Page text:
Alistair Starling, the general manager of the National Trust’s North Lakes area, was so impressed by my grasp of technology and my communication skills that he made a special visit the other day to congratulate me. That’s us together in the picture at the top.

Being a perchcrow of simple habits (and little geographical knowledge) I was astounded when Head Gardener Amanda told me that I have readers in 56 countries – many that I hadn’t even heard of. It seems that, thanks to modern technology, the world is a much smaller place than it once was.

I suspect that Dorothy, as a committed diarist, would have taken to blogging like a duck to water if it had been around in her day.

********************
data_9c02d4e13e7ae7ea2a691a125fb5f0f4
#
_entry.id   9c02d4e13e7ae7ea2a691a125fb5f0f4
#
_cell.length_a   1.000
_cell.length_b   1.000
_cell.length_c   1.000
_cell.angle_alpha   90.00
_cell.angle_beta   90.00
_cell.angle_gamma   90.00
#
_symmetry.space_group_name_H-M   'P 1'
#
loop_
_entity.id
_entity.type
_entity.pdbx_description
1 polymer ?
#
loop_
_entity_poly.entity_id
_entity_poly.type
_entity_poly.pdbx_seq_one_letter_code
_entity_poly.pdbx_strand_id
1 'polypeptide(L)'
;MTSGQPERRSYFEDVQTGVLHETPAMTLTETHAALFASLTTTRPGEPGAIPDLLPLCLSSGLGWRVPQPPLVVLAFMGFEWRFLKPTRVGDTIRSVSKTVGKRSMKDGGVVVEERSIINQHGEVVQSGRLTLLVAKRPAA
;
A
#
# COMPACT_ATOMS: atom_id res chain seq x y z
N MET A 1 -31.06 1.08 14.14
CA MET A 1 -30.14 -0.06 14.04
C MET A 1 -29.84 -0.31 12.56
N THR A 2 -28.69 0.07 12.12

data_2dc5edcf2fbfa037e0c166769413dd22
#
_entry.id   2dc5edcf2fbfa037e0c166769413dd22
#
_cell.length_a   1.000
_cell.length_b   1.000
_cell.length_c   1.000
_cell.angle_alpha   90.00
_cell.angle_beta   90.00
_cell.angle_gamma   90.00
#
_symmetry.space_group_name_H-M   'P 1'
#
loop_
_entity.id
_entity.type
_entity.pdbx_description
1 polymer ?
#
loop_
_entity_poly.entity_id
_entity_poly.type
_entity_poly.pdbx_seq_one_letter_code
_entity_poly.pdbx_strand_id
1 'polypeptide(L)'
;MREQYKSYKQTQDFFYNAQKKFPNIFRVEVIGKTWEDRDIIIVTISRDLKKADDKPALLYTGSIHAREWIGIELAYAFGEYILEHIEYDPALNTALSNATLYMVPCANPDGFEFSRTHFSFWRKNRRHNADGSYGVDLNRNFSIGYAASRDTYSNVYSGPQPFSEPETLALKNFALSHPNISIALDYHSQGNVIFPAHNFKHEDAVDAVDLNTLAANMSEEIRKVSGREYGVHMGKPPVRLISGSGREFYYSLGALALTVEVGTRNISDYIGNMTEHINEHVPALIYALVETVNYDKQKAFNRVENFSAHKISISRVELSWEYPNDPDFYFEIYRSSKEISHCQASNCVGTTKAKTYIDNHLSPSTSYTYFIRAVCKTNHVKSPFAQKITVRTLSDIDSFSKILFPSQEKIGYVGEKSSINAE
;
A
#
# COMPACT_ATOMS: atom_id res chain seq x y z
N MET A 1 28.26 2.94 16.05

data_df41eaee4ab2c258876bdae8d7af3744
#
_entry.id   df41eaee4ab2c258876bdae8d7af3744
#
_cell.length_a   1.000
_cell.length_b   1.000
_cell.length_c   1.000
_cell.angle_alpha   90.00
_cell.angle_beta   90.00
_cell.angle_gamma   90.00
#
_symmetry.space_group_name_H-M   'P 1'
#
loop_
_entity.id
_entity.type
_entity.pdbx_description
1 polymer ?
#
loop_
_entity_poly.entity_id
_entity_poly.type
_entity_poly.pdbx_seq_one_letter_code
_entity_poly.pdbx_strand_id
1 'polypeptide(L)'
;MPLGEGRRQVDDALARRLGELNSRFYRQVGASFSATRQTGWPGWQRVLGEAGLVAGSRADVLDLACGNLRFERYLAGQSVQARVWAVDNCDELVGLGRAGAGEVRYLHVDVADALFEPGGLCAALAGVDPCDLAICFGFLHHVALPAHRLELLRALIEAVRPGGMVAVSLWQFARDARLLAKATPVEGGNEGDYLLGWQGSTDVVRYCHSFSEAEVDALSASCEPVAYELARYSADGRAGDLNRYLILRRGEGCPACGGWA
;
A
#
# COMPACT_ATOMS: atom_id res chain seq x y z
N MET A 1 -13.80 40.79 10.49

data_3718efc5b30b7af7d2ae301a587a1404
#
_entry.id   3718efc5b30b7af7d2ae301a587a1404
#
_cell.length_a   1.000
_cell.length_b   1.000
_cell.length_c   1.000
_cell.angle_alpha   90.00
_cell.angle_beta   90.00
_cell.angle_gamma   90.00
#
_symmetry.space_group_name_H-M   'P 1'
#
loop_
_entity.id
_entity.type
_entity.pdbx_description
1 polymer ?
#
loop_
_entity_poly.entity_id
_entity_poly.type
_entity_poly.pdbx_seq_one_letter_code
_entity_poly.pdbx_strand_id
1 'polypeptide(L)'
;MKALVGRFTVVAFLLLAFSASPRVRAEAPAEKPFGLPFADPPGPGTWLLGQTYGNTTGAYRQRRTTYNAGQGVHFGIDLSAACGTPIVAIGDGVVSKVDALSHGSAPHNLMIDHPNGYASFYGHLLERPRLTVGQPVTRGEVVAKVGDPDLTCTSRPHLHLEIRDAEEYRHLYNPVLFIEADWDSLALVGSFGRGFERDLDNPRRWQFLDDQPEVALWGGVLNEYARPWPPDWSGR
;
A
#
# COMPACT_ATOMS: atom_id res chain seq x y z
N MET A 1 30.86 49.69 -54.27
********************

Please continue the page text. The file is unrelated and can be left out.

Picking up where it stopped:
As a retrospective of the past year – and my earlier life, before I became a global media figure – I’d like to share a few picture from my personal archive…

Fletch at 2 days old, June 2004

June 2004: Spot me in the background, at just two days old. That’s Amanda in the natty striped trousers, by the way

 2007: A younger, slimmer me

September 2007: A younger, slimmer me

April 2009: Slightly chubbier

April 2009: Slightly chubbier and working the monochrome look

November 2009: Almost a goner - but rescued in the nick of time from the great Cockermouth flood

November 2009: Almost a goner – but rescued in the nick of time from the great Cockermouth flood

A hug from Amanda

March 2013: A hug from my best friend, Head Gardener Amanda

Bottoms up in the flower beds

17 Apr

Jean and Alison seed sowingAmanda tells me that Georgian gardeners were known to test the soil temperature with their bare bottoms to see if it was warm enough to start sowing seeds.

This was not considered quite the done thing in the Victorian era, so they used their elbows.